Michael Church
(machurch) - F - M
re: Capilene on 04/04/2007 18:23:51 MDT Print View

The new Capilene is great stuff. It fits great, wicks great, insulates great and also does not reek with odor like the old Capilene did. For hiking in hot, humid weather try the new Capilene 1 (comparable to the old Capilene Silkweight). I have found that the Capilene 1 wicks great and keeps me feeling cool and refreshed while hiking in hot, humid weather and it drys extrememly fast after I stop exerting myself. It drys so fast that it seems to occur in only a matter of minutes. The sizing of the new Capilene is also much improved over the old Capilene. I wore medium in the old Capilene but I wear small in the new Capilene and the fit is better. I tried Merino wool but find that it gets wet,stays wet, takes forever to dry, does not keep me feeling cool and refreshed in hot and humid weather and is a huge pain in the rear to wash and dry. Bottom line for hot, humid weather: Capilene 1 GOOD, Merino wool microweight BAD.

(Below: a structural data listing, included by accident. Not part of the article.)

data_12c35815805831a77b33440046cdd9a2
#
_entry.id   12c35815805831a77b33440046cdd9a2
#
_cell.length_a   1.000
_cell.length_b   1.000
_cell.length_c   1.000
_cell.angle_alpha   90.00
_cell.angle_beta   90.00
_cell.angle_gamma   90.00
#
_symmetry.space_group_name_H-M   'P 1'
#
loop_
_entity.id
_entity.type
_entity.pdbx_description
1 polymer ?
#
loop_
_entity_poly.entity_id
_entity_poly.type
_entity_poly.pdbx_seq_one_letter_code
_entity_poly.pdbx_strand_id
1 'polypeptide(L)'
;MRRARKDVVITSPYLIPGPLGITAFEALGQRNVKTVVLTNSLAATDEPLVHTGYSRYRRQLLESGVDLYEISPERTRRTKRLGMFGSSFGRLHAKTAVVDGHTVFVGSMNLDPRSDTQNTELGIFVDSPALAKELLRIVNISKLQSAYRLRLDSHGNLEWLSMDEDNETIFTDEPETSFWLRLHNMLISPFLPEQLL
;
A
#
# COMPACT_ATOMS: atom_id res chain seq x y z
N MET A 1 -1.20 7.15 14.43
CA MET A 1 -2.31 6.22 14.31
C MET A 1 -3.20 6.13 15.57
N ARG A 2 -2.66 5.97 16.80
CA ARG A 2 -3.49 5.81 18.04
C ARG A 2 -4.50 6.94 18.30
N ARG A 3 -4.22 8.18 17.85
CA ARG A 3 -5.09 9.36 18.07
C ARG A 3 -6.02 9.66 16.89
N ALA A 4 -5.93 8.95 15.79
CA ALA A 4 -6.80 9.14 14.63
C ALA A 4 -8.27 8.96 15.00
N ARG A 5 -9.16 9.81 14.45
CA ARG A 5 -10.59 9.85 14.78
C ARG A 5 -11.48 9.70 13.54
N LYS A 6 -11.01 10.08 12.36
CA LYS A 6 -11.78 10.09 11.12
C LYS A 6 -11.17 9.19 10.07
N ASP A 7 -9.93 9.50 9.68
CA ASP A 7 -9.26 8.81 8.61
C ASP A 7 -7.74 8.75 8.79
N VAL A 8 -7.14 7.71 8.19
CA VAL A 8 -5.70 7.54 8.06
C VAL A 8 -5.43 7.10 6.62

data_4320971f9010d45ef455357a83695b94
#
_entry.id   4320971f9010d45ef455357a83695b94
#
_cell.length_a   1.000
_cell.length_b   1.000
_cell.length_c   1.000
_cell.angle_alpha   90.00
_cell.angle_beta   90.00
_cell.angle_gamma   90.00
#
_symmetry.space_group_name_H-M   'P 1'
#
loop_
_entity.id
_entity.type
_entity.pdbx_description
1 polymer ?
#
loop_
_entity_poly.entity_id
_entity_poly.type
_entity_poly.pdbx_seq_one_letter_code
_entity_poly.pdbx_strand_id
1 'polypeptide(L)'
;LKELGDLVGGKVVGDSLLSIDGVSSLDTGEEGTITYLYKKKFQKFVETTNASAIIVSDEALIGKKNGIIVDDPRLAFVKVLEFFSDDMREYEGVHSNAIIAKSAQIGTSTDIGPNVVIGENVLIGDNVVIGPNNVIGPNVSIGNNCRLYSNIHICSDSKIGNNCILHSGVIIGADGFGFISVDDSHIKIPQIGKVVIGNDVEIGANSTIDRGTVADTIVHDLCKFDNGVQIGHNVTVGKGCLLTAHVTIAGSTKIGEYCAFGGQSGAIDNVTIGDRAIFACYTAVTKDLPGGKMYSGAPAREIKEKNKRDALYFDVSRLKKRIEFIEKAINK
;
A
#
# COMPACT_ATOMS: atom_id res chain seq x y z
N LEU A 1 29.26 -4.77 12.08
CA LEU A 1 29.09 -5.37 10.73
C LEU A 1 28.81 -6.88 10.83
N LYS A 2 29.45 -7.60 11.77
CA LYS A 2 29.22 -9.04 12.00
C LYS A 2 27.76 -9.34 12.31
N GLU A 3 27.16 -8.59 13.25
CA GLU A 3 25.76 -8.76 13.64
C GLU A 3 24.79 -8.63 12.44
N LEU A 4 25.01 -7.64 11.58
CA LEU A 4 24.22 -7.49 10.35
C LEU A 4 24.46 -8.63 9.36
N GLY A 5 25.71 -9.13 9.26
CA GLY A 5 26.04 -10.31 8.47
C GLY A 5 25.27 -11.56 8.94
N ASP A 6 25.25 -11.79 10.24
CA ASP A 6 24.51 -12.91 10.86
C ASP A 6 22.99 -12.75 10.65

Michael Karaman
(Kerosene) - F

Locale: Upper Midwest
Best Wicking T on 06/26/2010 14:53:40 MDT Print View

I'll give another vote to Duofold, which I find to be lighter and dry faster than anything else I've tried. Capilene is greatly overrated from my experience on the wicking, drying, comfort and stink dimensions. I've tried the superfine and slightly heavier wool shirts, but I hate the way they smell when wet and they seem to take a lot longer to dry.

Barbara Karagosian
(Barbara) - M

Locale: So Cal
synthetics on 06/26/2010 15:20:13 MDT Print View

I love Mountain Hardwear Wicked tee. Sort or long sleeves.

Anthony Alpert
(goby99) - F

Locale: Trinity Alps